When you think of what mindfulness is, people often say that it is truly being present. While that is true, it’s often helpful to think of what mindfulness is not. In a nutshell, it is forgetting. Forgetting to check in with your body to assess if you’re fully aware of how your body is feeling including aches and pains, any tightness, any gripping, any surface breathing instead of breathing deep into your abdomen.
My journey into truly embracing mindfulness was bumpy to say the least. It is truly still a work in progress. It started when I was in a T’ai Chi class and the instructor invited me to brunch afterwards. During brunch, he said, “You have MS, don’t you?” I was absolutely drop-jaw stunned as I was keeping my diagnosis very close to my chest being in executive management. I was the youngest executive officer ever at this company and only the second woman in 20 years. I wasn’t about to openly share that I had a neurological disease, often progressive. The current TV ads from the National MS Society depicted a woman all chained up in a chair, trying to make the analogy that Multiple Sclerosis can stop you in your tracks when diagnosed. While it may have been an effective campaign to raise awareness and fund raise to find a cure for MS, it certainly wasn’t the visual imagery with which I wanted to be associated.
Being a great instructor and now a two decades long friend, he recommended that yoga may be a more effective modality for me. He recommended a yoga instructor from whom I subsequently took group classes and then went into private lessons. As the typical Type A driven personality, I asked her if I practiced this yoga so intently, so often, so deliberately, with such dedication, could that stave off MS’ progression? She sagely responded that no one’s modality can guarantee to stop the progression of this disease but asked me if I’d be interested in learning how to manage my mind, manage my reaction to whatever MS brings my way.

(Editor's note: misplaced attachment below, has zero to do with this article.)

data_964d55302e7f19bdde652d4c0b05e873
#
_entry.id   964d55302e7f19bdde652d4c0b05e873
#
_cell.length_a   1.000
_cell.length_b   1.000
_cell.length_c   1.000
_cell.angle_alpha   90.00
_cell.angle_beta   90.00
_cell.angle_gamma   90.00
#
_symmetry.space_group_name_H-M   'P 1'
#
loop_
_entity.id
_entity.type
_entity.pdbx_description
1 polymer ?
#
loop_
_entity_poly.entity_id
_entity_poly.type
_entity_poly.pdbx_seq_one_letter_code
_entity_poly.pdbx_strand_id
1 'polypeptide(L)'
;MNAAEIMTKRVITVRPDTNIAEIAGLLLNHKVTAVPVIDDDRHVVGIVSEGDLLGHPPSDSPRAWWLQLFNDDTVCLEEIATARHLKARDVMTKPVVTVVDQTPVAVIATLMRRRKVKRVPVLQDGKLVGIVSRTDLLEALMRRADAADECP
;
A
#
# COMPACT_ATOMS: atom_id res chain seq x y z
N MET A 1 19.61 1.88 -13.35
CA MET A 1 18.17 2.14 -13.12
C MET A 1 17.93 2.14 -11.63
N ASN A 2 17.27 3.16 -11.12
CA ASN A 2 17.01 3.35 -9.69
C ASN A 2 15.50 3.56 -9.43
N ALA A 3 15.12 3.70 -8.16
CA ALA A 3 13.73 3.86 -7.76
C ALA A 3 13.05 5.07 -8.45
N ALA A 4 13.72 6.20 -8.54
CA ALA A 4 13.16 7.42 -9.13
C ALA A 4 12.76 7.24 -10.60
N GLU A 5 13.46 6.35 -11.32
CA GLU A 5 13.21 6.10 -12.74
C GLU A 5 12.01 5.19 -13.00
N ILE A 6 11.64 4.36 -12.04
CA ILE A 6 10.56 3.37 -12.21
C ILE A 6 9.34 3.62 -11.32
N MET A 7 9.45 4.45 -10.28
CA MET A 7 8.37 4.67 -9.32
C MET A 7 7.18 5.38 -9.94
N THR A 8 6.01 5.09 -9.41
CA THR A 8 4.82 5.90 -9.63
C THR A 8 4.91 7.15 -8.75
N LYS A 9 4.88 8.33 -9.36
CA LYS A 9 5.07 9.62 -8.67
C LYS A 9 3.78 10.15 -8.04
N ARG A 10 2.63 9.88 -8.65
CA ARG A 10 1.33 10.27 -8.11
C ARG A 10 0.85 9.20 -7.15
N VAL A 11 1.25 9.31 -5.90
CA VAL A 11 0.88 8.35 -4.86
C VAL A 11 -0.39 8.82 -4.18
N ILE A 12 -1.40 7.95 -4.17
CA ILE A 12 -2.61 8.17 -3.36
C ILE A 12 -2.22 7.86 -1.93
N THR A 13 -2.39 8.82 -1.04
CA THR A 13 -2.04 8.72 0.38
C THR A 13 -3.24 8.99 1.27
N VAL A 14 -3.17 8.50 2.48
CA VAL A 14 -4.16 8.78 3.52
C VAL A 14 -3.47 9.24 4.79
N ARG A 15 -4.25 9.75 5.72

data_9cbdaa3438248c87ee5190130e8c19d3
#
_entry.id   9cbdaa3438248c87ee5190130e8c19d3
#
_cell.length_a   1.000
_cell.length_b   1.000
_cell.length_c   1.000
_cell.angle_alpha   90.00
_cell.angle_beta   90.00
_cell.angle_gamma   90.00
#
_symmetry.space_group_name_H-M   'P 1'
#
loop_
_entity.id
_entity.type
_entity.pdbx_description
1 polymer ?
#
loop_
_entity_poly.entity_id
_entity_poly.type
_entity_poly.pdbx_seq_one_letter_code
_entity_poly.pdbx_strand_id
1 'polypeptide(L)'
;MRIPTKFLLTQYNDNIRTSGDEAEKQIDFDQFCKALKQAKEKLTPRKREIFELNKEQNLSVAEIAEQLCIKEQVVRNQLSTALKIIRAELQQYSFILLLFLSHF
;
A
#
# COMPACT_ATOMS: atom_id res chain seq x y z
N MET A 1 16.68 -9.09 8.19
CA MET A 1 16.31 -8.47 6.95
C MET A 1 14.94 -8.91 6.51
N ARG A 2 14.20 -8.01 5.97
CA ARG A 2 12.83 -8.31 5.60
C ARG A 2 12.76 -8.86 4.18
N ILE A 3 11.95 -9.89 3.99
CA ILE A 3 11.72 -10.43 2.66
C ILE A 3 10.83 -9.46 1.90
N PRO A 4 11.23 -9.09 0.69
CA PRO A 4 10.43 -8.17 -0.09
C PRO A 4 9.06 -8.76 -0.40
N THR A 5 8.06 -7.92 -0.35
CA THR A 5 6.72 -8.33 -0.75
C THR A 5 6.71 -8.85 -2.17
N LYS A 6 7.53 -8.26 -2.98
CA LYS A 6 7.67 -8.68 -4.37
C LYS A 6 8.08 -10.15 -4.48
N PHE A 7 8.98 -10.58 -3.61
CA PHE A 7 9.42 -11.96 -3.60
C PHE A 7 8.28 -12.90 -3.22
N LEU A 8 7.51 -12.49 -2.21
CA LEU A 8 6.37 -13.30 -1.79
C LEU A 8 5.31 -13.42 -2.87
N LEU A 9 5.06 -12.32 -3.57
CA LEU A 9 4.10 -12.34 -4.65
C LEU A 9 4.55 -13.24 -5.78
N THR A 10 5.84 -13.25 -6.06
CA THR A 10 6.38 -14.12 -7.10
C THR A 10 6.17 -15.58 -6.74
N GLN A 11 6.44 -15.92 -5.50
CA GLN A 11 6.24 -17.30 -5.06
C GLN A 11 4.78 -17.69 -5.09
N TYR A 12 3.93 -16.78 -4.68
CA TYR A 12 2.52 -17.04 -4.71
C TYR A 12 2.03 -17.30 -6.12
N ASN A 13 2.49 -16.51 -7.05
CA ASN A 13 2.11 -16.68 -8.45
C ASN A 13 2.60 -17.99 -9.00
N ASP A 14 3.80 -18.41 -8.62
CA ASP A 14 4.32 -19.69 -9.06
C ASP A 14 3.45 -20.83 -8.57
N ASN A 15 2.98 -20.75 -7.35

That was the beginning of my study of meditation and Buddhism in particular. I joined a small study group led by my yoga instructor and we met multiple times every week both studying texts, learning to chant the Tibetan prayers, different spiritual practices and practicing meditating, both in our study class as well as at home. I slowly but surely noticed marked improvements in how I was relating to my boyfriend, how I was dealing with work issues. I found that in every single area of my life I found substantive improvements that I could share with my sangha (the Buddhist name for the group you practice with study, etc.). The more I “sat on the cushion”, the more benefits I realized.
I read a great article just recently by the world renowned Buddhist practitioner Pema Chodron which elucidates quite clearly the benefits of meditating read Pema Chodron article. There’s also a well-regarded book entitled How To Train A Wild Elephant which gives very easy to follow mindfulness exercises order How To Train A Wild A Elephant by Jan Chozen Bays .
People often say mindfulness is being truly present but after practicing for a couple of decades and discussing this very topic with my meditation instructor, we came to agree upon the concept of mindfulness as more “not forgetting”. My aspiration for you is that this will help you to remember to be truly mindful in all you do. It’s a daunting task to be sure, but well worth the effort.